James Wakley (1594 - c.1690)

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Birthdate:
Birthplace: Fairsted, Basildon, Essex, UK
Death: Died in Providence, Providence, RI, USA
Managed by: Gene
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About James Wakley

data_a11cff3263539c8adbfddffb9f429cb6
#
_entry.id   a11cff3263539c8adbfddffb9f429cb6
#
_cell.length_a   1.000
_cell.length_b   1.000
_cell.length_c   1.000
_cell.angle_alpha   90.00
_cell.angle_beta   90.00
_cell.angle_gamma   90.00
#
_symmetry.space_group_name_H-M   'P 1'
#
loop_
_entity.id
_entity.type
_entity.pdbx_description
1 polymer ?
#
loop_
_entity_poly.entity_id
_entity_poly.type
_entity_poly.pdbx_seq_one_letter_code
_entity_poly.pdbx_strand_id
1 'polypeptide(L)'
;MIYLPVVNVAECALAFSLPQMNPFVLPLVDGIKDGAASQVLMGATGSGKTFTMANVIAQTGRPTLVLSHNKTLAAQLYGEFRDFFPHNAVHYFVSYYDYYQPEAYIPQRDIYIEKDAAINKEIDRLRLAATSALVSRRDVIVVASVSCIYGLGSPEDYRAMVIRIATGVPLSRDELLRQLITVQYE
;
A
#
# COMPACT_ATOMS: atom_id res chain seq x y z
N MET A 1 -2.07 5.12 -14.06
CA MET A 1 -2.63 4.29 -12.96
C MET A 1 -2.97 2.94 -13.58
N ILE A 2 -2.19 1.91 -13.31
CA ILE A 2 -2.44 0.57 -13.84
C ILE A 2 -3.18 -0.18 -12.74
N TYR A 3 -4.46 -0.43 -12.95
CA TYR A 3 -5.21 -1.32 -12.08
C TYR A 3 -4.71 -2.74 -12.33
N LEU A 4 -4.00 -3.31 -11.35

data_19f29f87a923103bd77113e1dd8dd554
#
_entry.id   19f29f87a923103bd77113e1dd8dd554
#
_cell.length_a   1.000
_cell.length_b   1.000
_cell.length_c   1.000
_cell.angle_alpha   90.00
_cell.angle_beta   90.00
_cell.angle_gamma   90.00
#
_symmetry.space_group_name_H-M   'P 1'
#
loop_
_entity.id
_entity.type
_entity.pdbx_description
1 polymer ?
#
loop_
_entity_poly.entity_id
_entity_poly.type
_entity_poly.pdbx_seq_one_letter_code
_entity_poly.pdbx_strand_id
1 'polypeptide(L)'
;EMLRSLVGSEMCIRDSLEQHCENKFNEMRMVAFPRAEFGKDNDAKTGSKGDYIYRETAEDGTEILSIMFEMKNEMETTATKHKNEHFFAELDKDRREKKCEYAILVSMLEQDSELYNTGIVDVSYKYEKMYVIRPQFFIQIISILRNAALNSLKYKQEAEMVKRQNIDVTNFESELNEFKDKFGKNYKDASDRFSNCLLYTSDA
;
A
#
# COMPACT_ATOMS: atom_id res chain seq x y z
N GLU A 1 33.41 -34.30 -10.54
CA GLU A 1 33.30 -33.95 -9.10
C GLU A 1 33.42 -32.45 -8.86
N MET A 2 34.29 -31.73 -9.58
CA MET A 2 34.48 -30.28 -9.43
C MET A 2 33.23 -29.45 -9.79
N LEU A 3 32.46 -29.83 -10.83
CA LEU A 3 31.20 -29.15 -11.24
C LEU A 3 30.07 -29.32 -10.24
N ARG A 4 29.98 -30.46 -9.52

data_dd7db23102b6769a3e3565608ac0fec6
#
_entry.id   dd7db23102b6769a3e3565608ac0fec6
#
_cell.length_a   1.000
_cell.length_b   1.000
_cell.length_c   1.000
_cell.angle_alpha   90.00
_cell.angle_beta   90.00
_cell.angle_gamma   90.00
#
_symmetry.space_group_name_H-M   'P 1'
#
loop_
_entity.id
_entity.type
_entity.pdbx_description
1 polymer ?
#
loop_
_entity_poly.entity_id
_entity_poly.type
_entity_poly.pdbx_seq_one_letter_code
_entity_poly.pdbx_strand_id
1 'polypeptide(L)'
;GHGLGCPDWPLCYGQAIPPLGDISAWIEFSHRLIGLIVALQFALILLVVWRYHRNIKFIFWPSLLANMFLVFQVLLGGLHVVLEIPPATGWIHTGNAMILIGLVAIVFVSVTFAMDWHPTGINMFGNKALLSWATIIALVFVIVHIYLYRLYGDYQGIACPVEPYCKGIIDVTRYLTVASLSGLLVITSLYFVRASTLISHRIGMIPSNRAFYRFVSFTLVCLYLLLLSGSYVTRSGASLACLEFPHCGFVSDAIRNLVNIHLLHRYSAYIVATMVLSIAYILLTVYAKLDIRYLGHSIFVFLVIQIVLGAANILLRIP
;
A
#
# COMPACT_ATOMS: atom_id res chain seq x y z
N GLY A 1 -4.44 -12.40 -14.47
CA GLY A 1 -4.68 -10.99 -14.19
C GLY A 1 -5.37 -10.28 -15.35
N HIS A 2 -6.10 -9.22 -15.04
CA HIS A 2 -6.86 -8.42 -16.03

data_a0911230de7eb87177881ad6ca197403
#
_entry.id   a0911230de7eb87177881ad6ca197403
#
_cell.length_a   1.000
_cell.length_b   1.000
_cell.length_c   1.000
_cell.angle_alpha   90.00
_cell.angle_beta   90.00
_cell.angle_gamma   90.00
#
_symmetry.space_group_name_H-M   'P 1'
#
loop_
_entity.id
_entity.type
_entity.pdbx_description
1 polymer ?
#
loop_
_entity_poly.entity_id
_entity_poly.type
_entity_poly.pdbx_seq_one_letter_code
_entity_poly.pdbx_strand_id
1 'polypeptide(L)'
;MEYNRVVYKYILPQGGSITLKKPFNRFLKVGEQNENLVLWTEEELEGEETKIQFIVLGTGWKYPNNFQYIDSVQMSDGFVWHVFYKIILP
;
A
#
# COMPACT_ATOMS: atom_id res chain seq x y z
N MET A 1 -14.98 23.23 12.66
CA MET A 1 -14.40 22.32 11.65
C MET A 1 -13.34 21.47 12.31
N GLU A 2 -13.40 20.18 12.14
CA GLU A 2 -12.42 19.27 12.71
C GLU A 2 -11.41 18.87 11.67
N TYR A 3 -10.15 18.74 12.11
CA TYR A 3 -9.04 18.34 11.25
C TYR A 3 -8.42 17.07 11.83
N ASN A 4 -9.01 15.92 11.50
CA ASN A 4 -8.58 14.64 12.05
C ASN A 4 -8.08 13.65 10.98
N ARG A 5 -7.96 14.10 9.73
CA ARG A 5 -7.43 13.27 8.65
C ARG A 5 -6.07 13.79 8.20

1. James1 Wakelee (1026) was born between 1600 and 1610. He married Ali ce on 5 October 1652.1,2 He died in 1690 in Providence, Providence Count y, RI.3